For a very long period, painters had difficulty handling the full range of dark blues. Whether to manufacture it, fix it, saturate it and especially use it on large surfaces, dark blue has remained a difficult to use color for a long time.
Origin of Prussian blue
It is the early 1700s (between 1704 and 1707), when a certain Johann Jacob Diesbach was trying to make Florence lacquer in a laboratory in Berlin. He used a different component from his usual recipe, and the result was unexpected to say the least. Instead of a crimson red, he first got an ocher color, which soon turned to a deep blue. It was the birth of the famous Prussian blue, which would soon spread throughout the globe.
History of Prussian blue
Although manufactured around 1706, the deep blue made by Johann took its name "Prussian Blue" only in the year 1709. And its chemical composition was kept secret by Johann and his collaborators until John Woodward discovered the recipe. of this dye and made it public in 1724.
The inventors of “Prussian Blue” did this in order to obtain maximum profits from this new color. And the least we can say is that it worked well, because everyone became very wealthy thanks to the popularity of “Prussian Blue”.
Chemical composition of Prussian blue
The composition of this color which was kept secret for more than 15 years is as follows:
- Ferrous sulfate (6 parts)
- Potassium ferrocyanide (6 parts)
- Hydrochloric acid (24 parts)
- Sulfuric acid (1 part)
After a few hours , chloride of lime is then poured into this solution. Then we purify all of the potassium ferrocyanide it contains using diluted ferric chloride . The Prussian blue thus obtained can now be allowed to dry before being used.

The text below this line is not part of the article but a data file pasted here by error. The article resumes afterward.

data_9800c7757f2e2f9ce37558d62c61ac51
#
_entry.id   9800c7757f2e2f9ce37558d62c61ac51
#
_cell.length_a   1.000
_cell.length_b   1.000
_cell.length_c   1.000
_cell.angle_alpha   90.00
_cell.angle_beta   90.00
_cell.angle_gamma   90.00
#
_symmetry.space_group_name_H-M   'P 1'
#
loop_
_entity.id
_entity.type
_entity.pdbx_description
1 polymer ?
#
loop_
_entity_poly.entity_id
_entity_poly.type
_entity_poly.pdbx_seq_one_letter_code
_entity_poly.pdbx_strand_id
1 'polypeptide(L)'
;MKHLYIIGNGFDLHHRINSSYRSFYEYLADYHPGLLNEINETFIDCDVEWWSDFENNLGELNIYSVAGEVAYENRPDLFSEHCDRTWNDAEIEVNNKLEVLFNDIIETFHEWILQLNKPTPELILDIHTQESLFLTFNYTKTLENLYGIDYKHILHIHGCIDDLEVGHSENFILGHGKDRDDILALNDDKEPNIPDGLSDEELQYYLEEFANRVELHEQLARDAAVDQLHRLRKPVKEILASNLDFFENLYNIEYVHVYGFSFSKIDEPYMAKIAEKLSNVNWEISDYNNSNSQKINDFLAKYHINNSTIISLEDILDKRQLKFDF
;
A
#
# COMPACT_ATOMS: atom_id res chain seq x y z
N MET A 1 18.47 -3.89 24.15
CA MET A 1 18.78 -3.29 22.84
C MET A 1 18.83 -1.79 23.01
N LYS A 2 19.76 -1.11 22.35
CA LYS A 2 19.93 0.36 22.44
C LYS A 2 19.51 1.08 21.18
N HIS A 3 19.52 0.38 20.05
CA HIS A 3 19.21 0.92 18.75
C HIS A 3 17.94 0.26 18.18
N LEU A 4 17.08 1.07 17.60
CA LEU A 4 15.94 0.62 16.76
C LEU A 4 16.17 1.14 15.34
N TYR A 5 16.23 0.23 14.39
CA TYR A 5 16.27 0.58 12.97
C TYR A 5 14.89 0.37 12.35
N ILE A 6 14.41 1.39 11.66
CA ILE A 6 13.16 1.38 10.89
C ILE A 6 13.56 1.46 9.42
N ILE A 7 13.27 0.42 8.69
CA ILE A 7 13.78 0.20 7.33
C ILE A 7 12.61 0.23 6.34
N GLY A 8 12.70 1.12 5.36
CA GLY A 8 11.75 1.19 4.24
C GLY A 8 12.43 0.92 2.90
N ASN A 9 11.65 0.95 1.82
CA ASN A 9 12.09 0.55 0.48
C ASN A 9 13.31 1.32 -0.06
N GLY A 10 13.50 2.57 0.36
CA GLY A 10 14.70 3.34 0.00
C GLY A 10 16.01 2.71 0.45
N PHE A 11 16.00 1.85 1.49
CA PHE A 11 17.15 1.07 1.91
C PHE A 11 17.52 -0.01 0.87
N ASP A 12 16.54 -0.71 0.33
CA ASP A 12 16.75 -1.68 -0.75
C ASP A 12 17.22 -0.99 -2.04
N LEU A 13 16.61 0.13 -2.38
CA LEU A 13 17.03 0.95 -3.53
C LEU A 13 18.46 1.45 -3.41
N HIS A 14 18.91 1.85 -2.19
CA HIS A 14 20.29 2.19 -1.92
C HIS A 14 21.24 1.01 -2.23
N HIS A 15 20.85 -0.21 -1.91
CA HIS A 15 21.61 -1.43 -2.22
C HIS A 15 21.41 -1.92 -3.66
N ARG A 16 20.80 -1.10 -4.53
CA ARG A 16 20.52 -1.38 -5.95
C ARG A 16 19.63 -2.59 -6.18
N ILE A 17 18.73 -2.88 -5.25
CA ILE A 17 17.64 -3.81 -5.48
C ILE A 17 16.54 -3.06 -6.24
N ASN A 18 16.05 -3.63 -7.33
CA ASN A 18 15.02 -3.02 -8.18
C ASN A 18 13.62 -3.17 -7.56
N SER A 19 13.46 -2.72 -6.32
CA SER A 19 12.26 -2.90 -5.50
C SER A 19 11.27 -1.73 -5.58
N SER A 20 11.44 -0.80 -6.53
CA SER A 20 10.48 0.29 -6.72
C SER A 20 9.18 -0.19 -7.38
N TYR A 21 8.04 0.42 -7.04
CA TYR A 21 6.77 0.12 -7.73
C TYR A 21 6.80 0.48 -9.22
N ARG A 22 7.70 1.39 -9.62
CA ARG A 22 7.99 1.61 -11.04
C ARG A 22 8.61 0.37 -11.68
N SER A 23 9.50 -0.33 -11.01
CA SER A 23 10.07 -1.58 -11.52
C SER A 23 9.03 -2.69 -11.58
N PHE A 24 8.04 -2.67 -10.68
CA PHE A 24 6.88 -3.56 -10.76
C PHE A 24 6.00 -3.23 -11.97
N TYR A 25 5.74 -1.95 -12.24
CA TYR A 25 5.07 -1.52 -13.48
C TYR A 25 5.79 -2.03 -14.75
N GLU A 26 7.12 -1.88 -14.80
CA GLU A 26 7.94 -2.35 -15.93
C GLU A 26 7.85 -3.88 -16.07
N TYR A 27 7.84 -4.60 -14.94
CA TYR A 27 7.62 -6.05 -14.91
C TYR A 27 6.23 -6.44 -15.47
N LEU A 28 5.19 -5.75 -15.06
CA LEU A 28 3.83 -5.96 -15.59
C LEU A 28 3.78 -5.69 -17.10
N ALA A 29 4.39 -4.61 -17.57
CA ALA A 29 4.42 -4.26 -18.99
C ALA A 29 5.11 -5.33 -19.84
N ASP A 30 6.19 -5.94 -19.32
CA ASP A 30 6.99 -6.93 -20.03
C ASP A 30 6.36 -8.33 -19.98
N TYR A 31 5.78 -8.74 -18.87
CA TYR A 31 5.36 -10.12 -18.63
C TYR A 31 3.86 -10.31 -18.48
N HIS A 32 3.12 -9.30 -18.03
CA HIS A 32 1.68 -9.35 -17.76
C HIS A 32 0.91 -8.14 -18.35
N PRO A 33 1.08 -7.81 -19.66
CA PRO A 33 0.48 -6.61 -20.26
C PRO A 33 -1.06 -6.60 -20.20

The expansion of Prussian blue
After the physician John Woodward intercepted the recipe for the tincture in a letter to Germany and published it in 1724 in the Philosophical Transactions. It was the chemist Étienne-François Geoffroy who, in 1725, shared the composition of Prussian blue with his French chemist colleagues. And Prussian blue soon became widespread throughout Europe, bearing from time to time the name Paris blue .
Later in 1756, other chemists were also interested in Prussian blue, particularly for its atypical chemical composition. Pierre Joseph Macquer published “Chemical examination of Prussian blue”, shortly after it was Joseph Louis Proust who also published Research on Prussian blue.
Prussian blue will soon spread to Egypt, as well as all around the Mediterranean Sea.
Excavations carried out after World War II in Poland at Lublin-Majdanek also led to a gas chamber which had its interior walls painted Prussian blue.
Using Prussian Blue in Painting
Despite its unique blue hue, Prussian blue is not a color that only has qualities. This color is known for its lack of solidity, and it is also very difficult to mix it with other colors because it tends to dirty them when it comes into contact with them.
Only 2 colors go well with Prussian blue:
- Yellow: with which it produces a deep and luminous green.
- Deep Red: with which you will obtain a very pretty deep black.
You should also be careful when applying Prussian blue to a canvas because this color tends to dry very quickly.
In France, Antoine Watteau (famous painter) was one of the first to use Prussian blue in his paintings in 1712. Here are two of his paintings in which he slightly integrated Prussian blue in the background for the sky.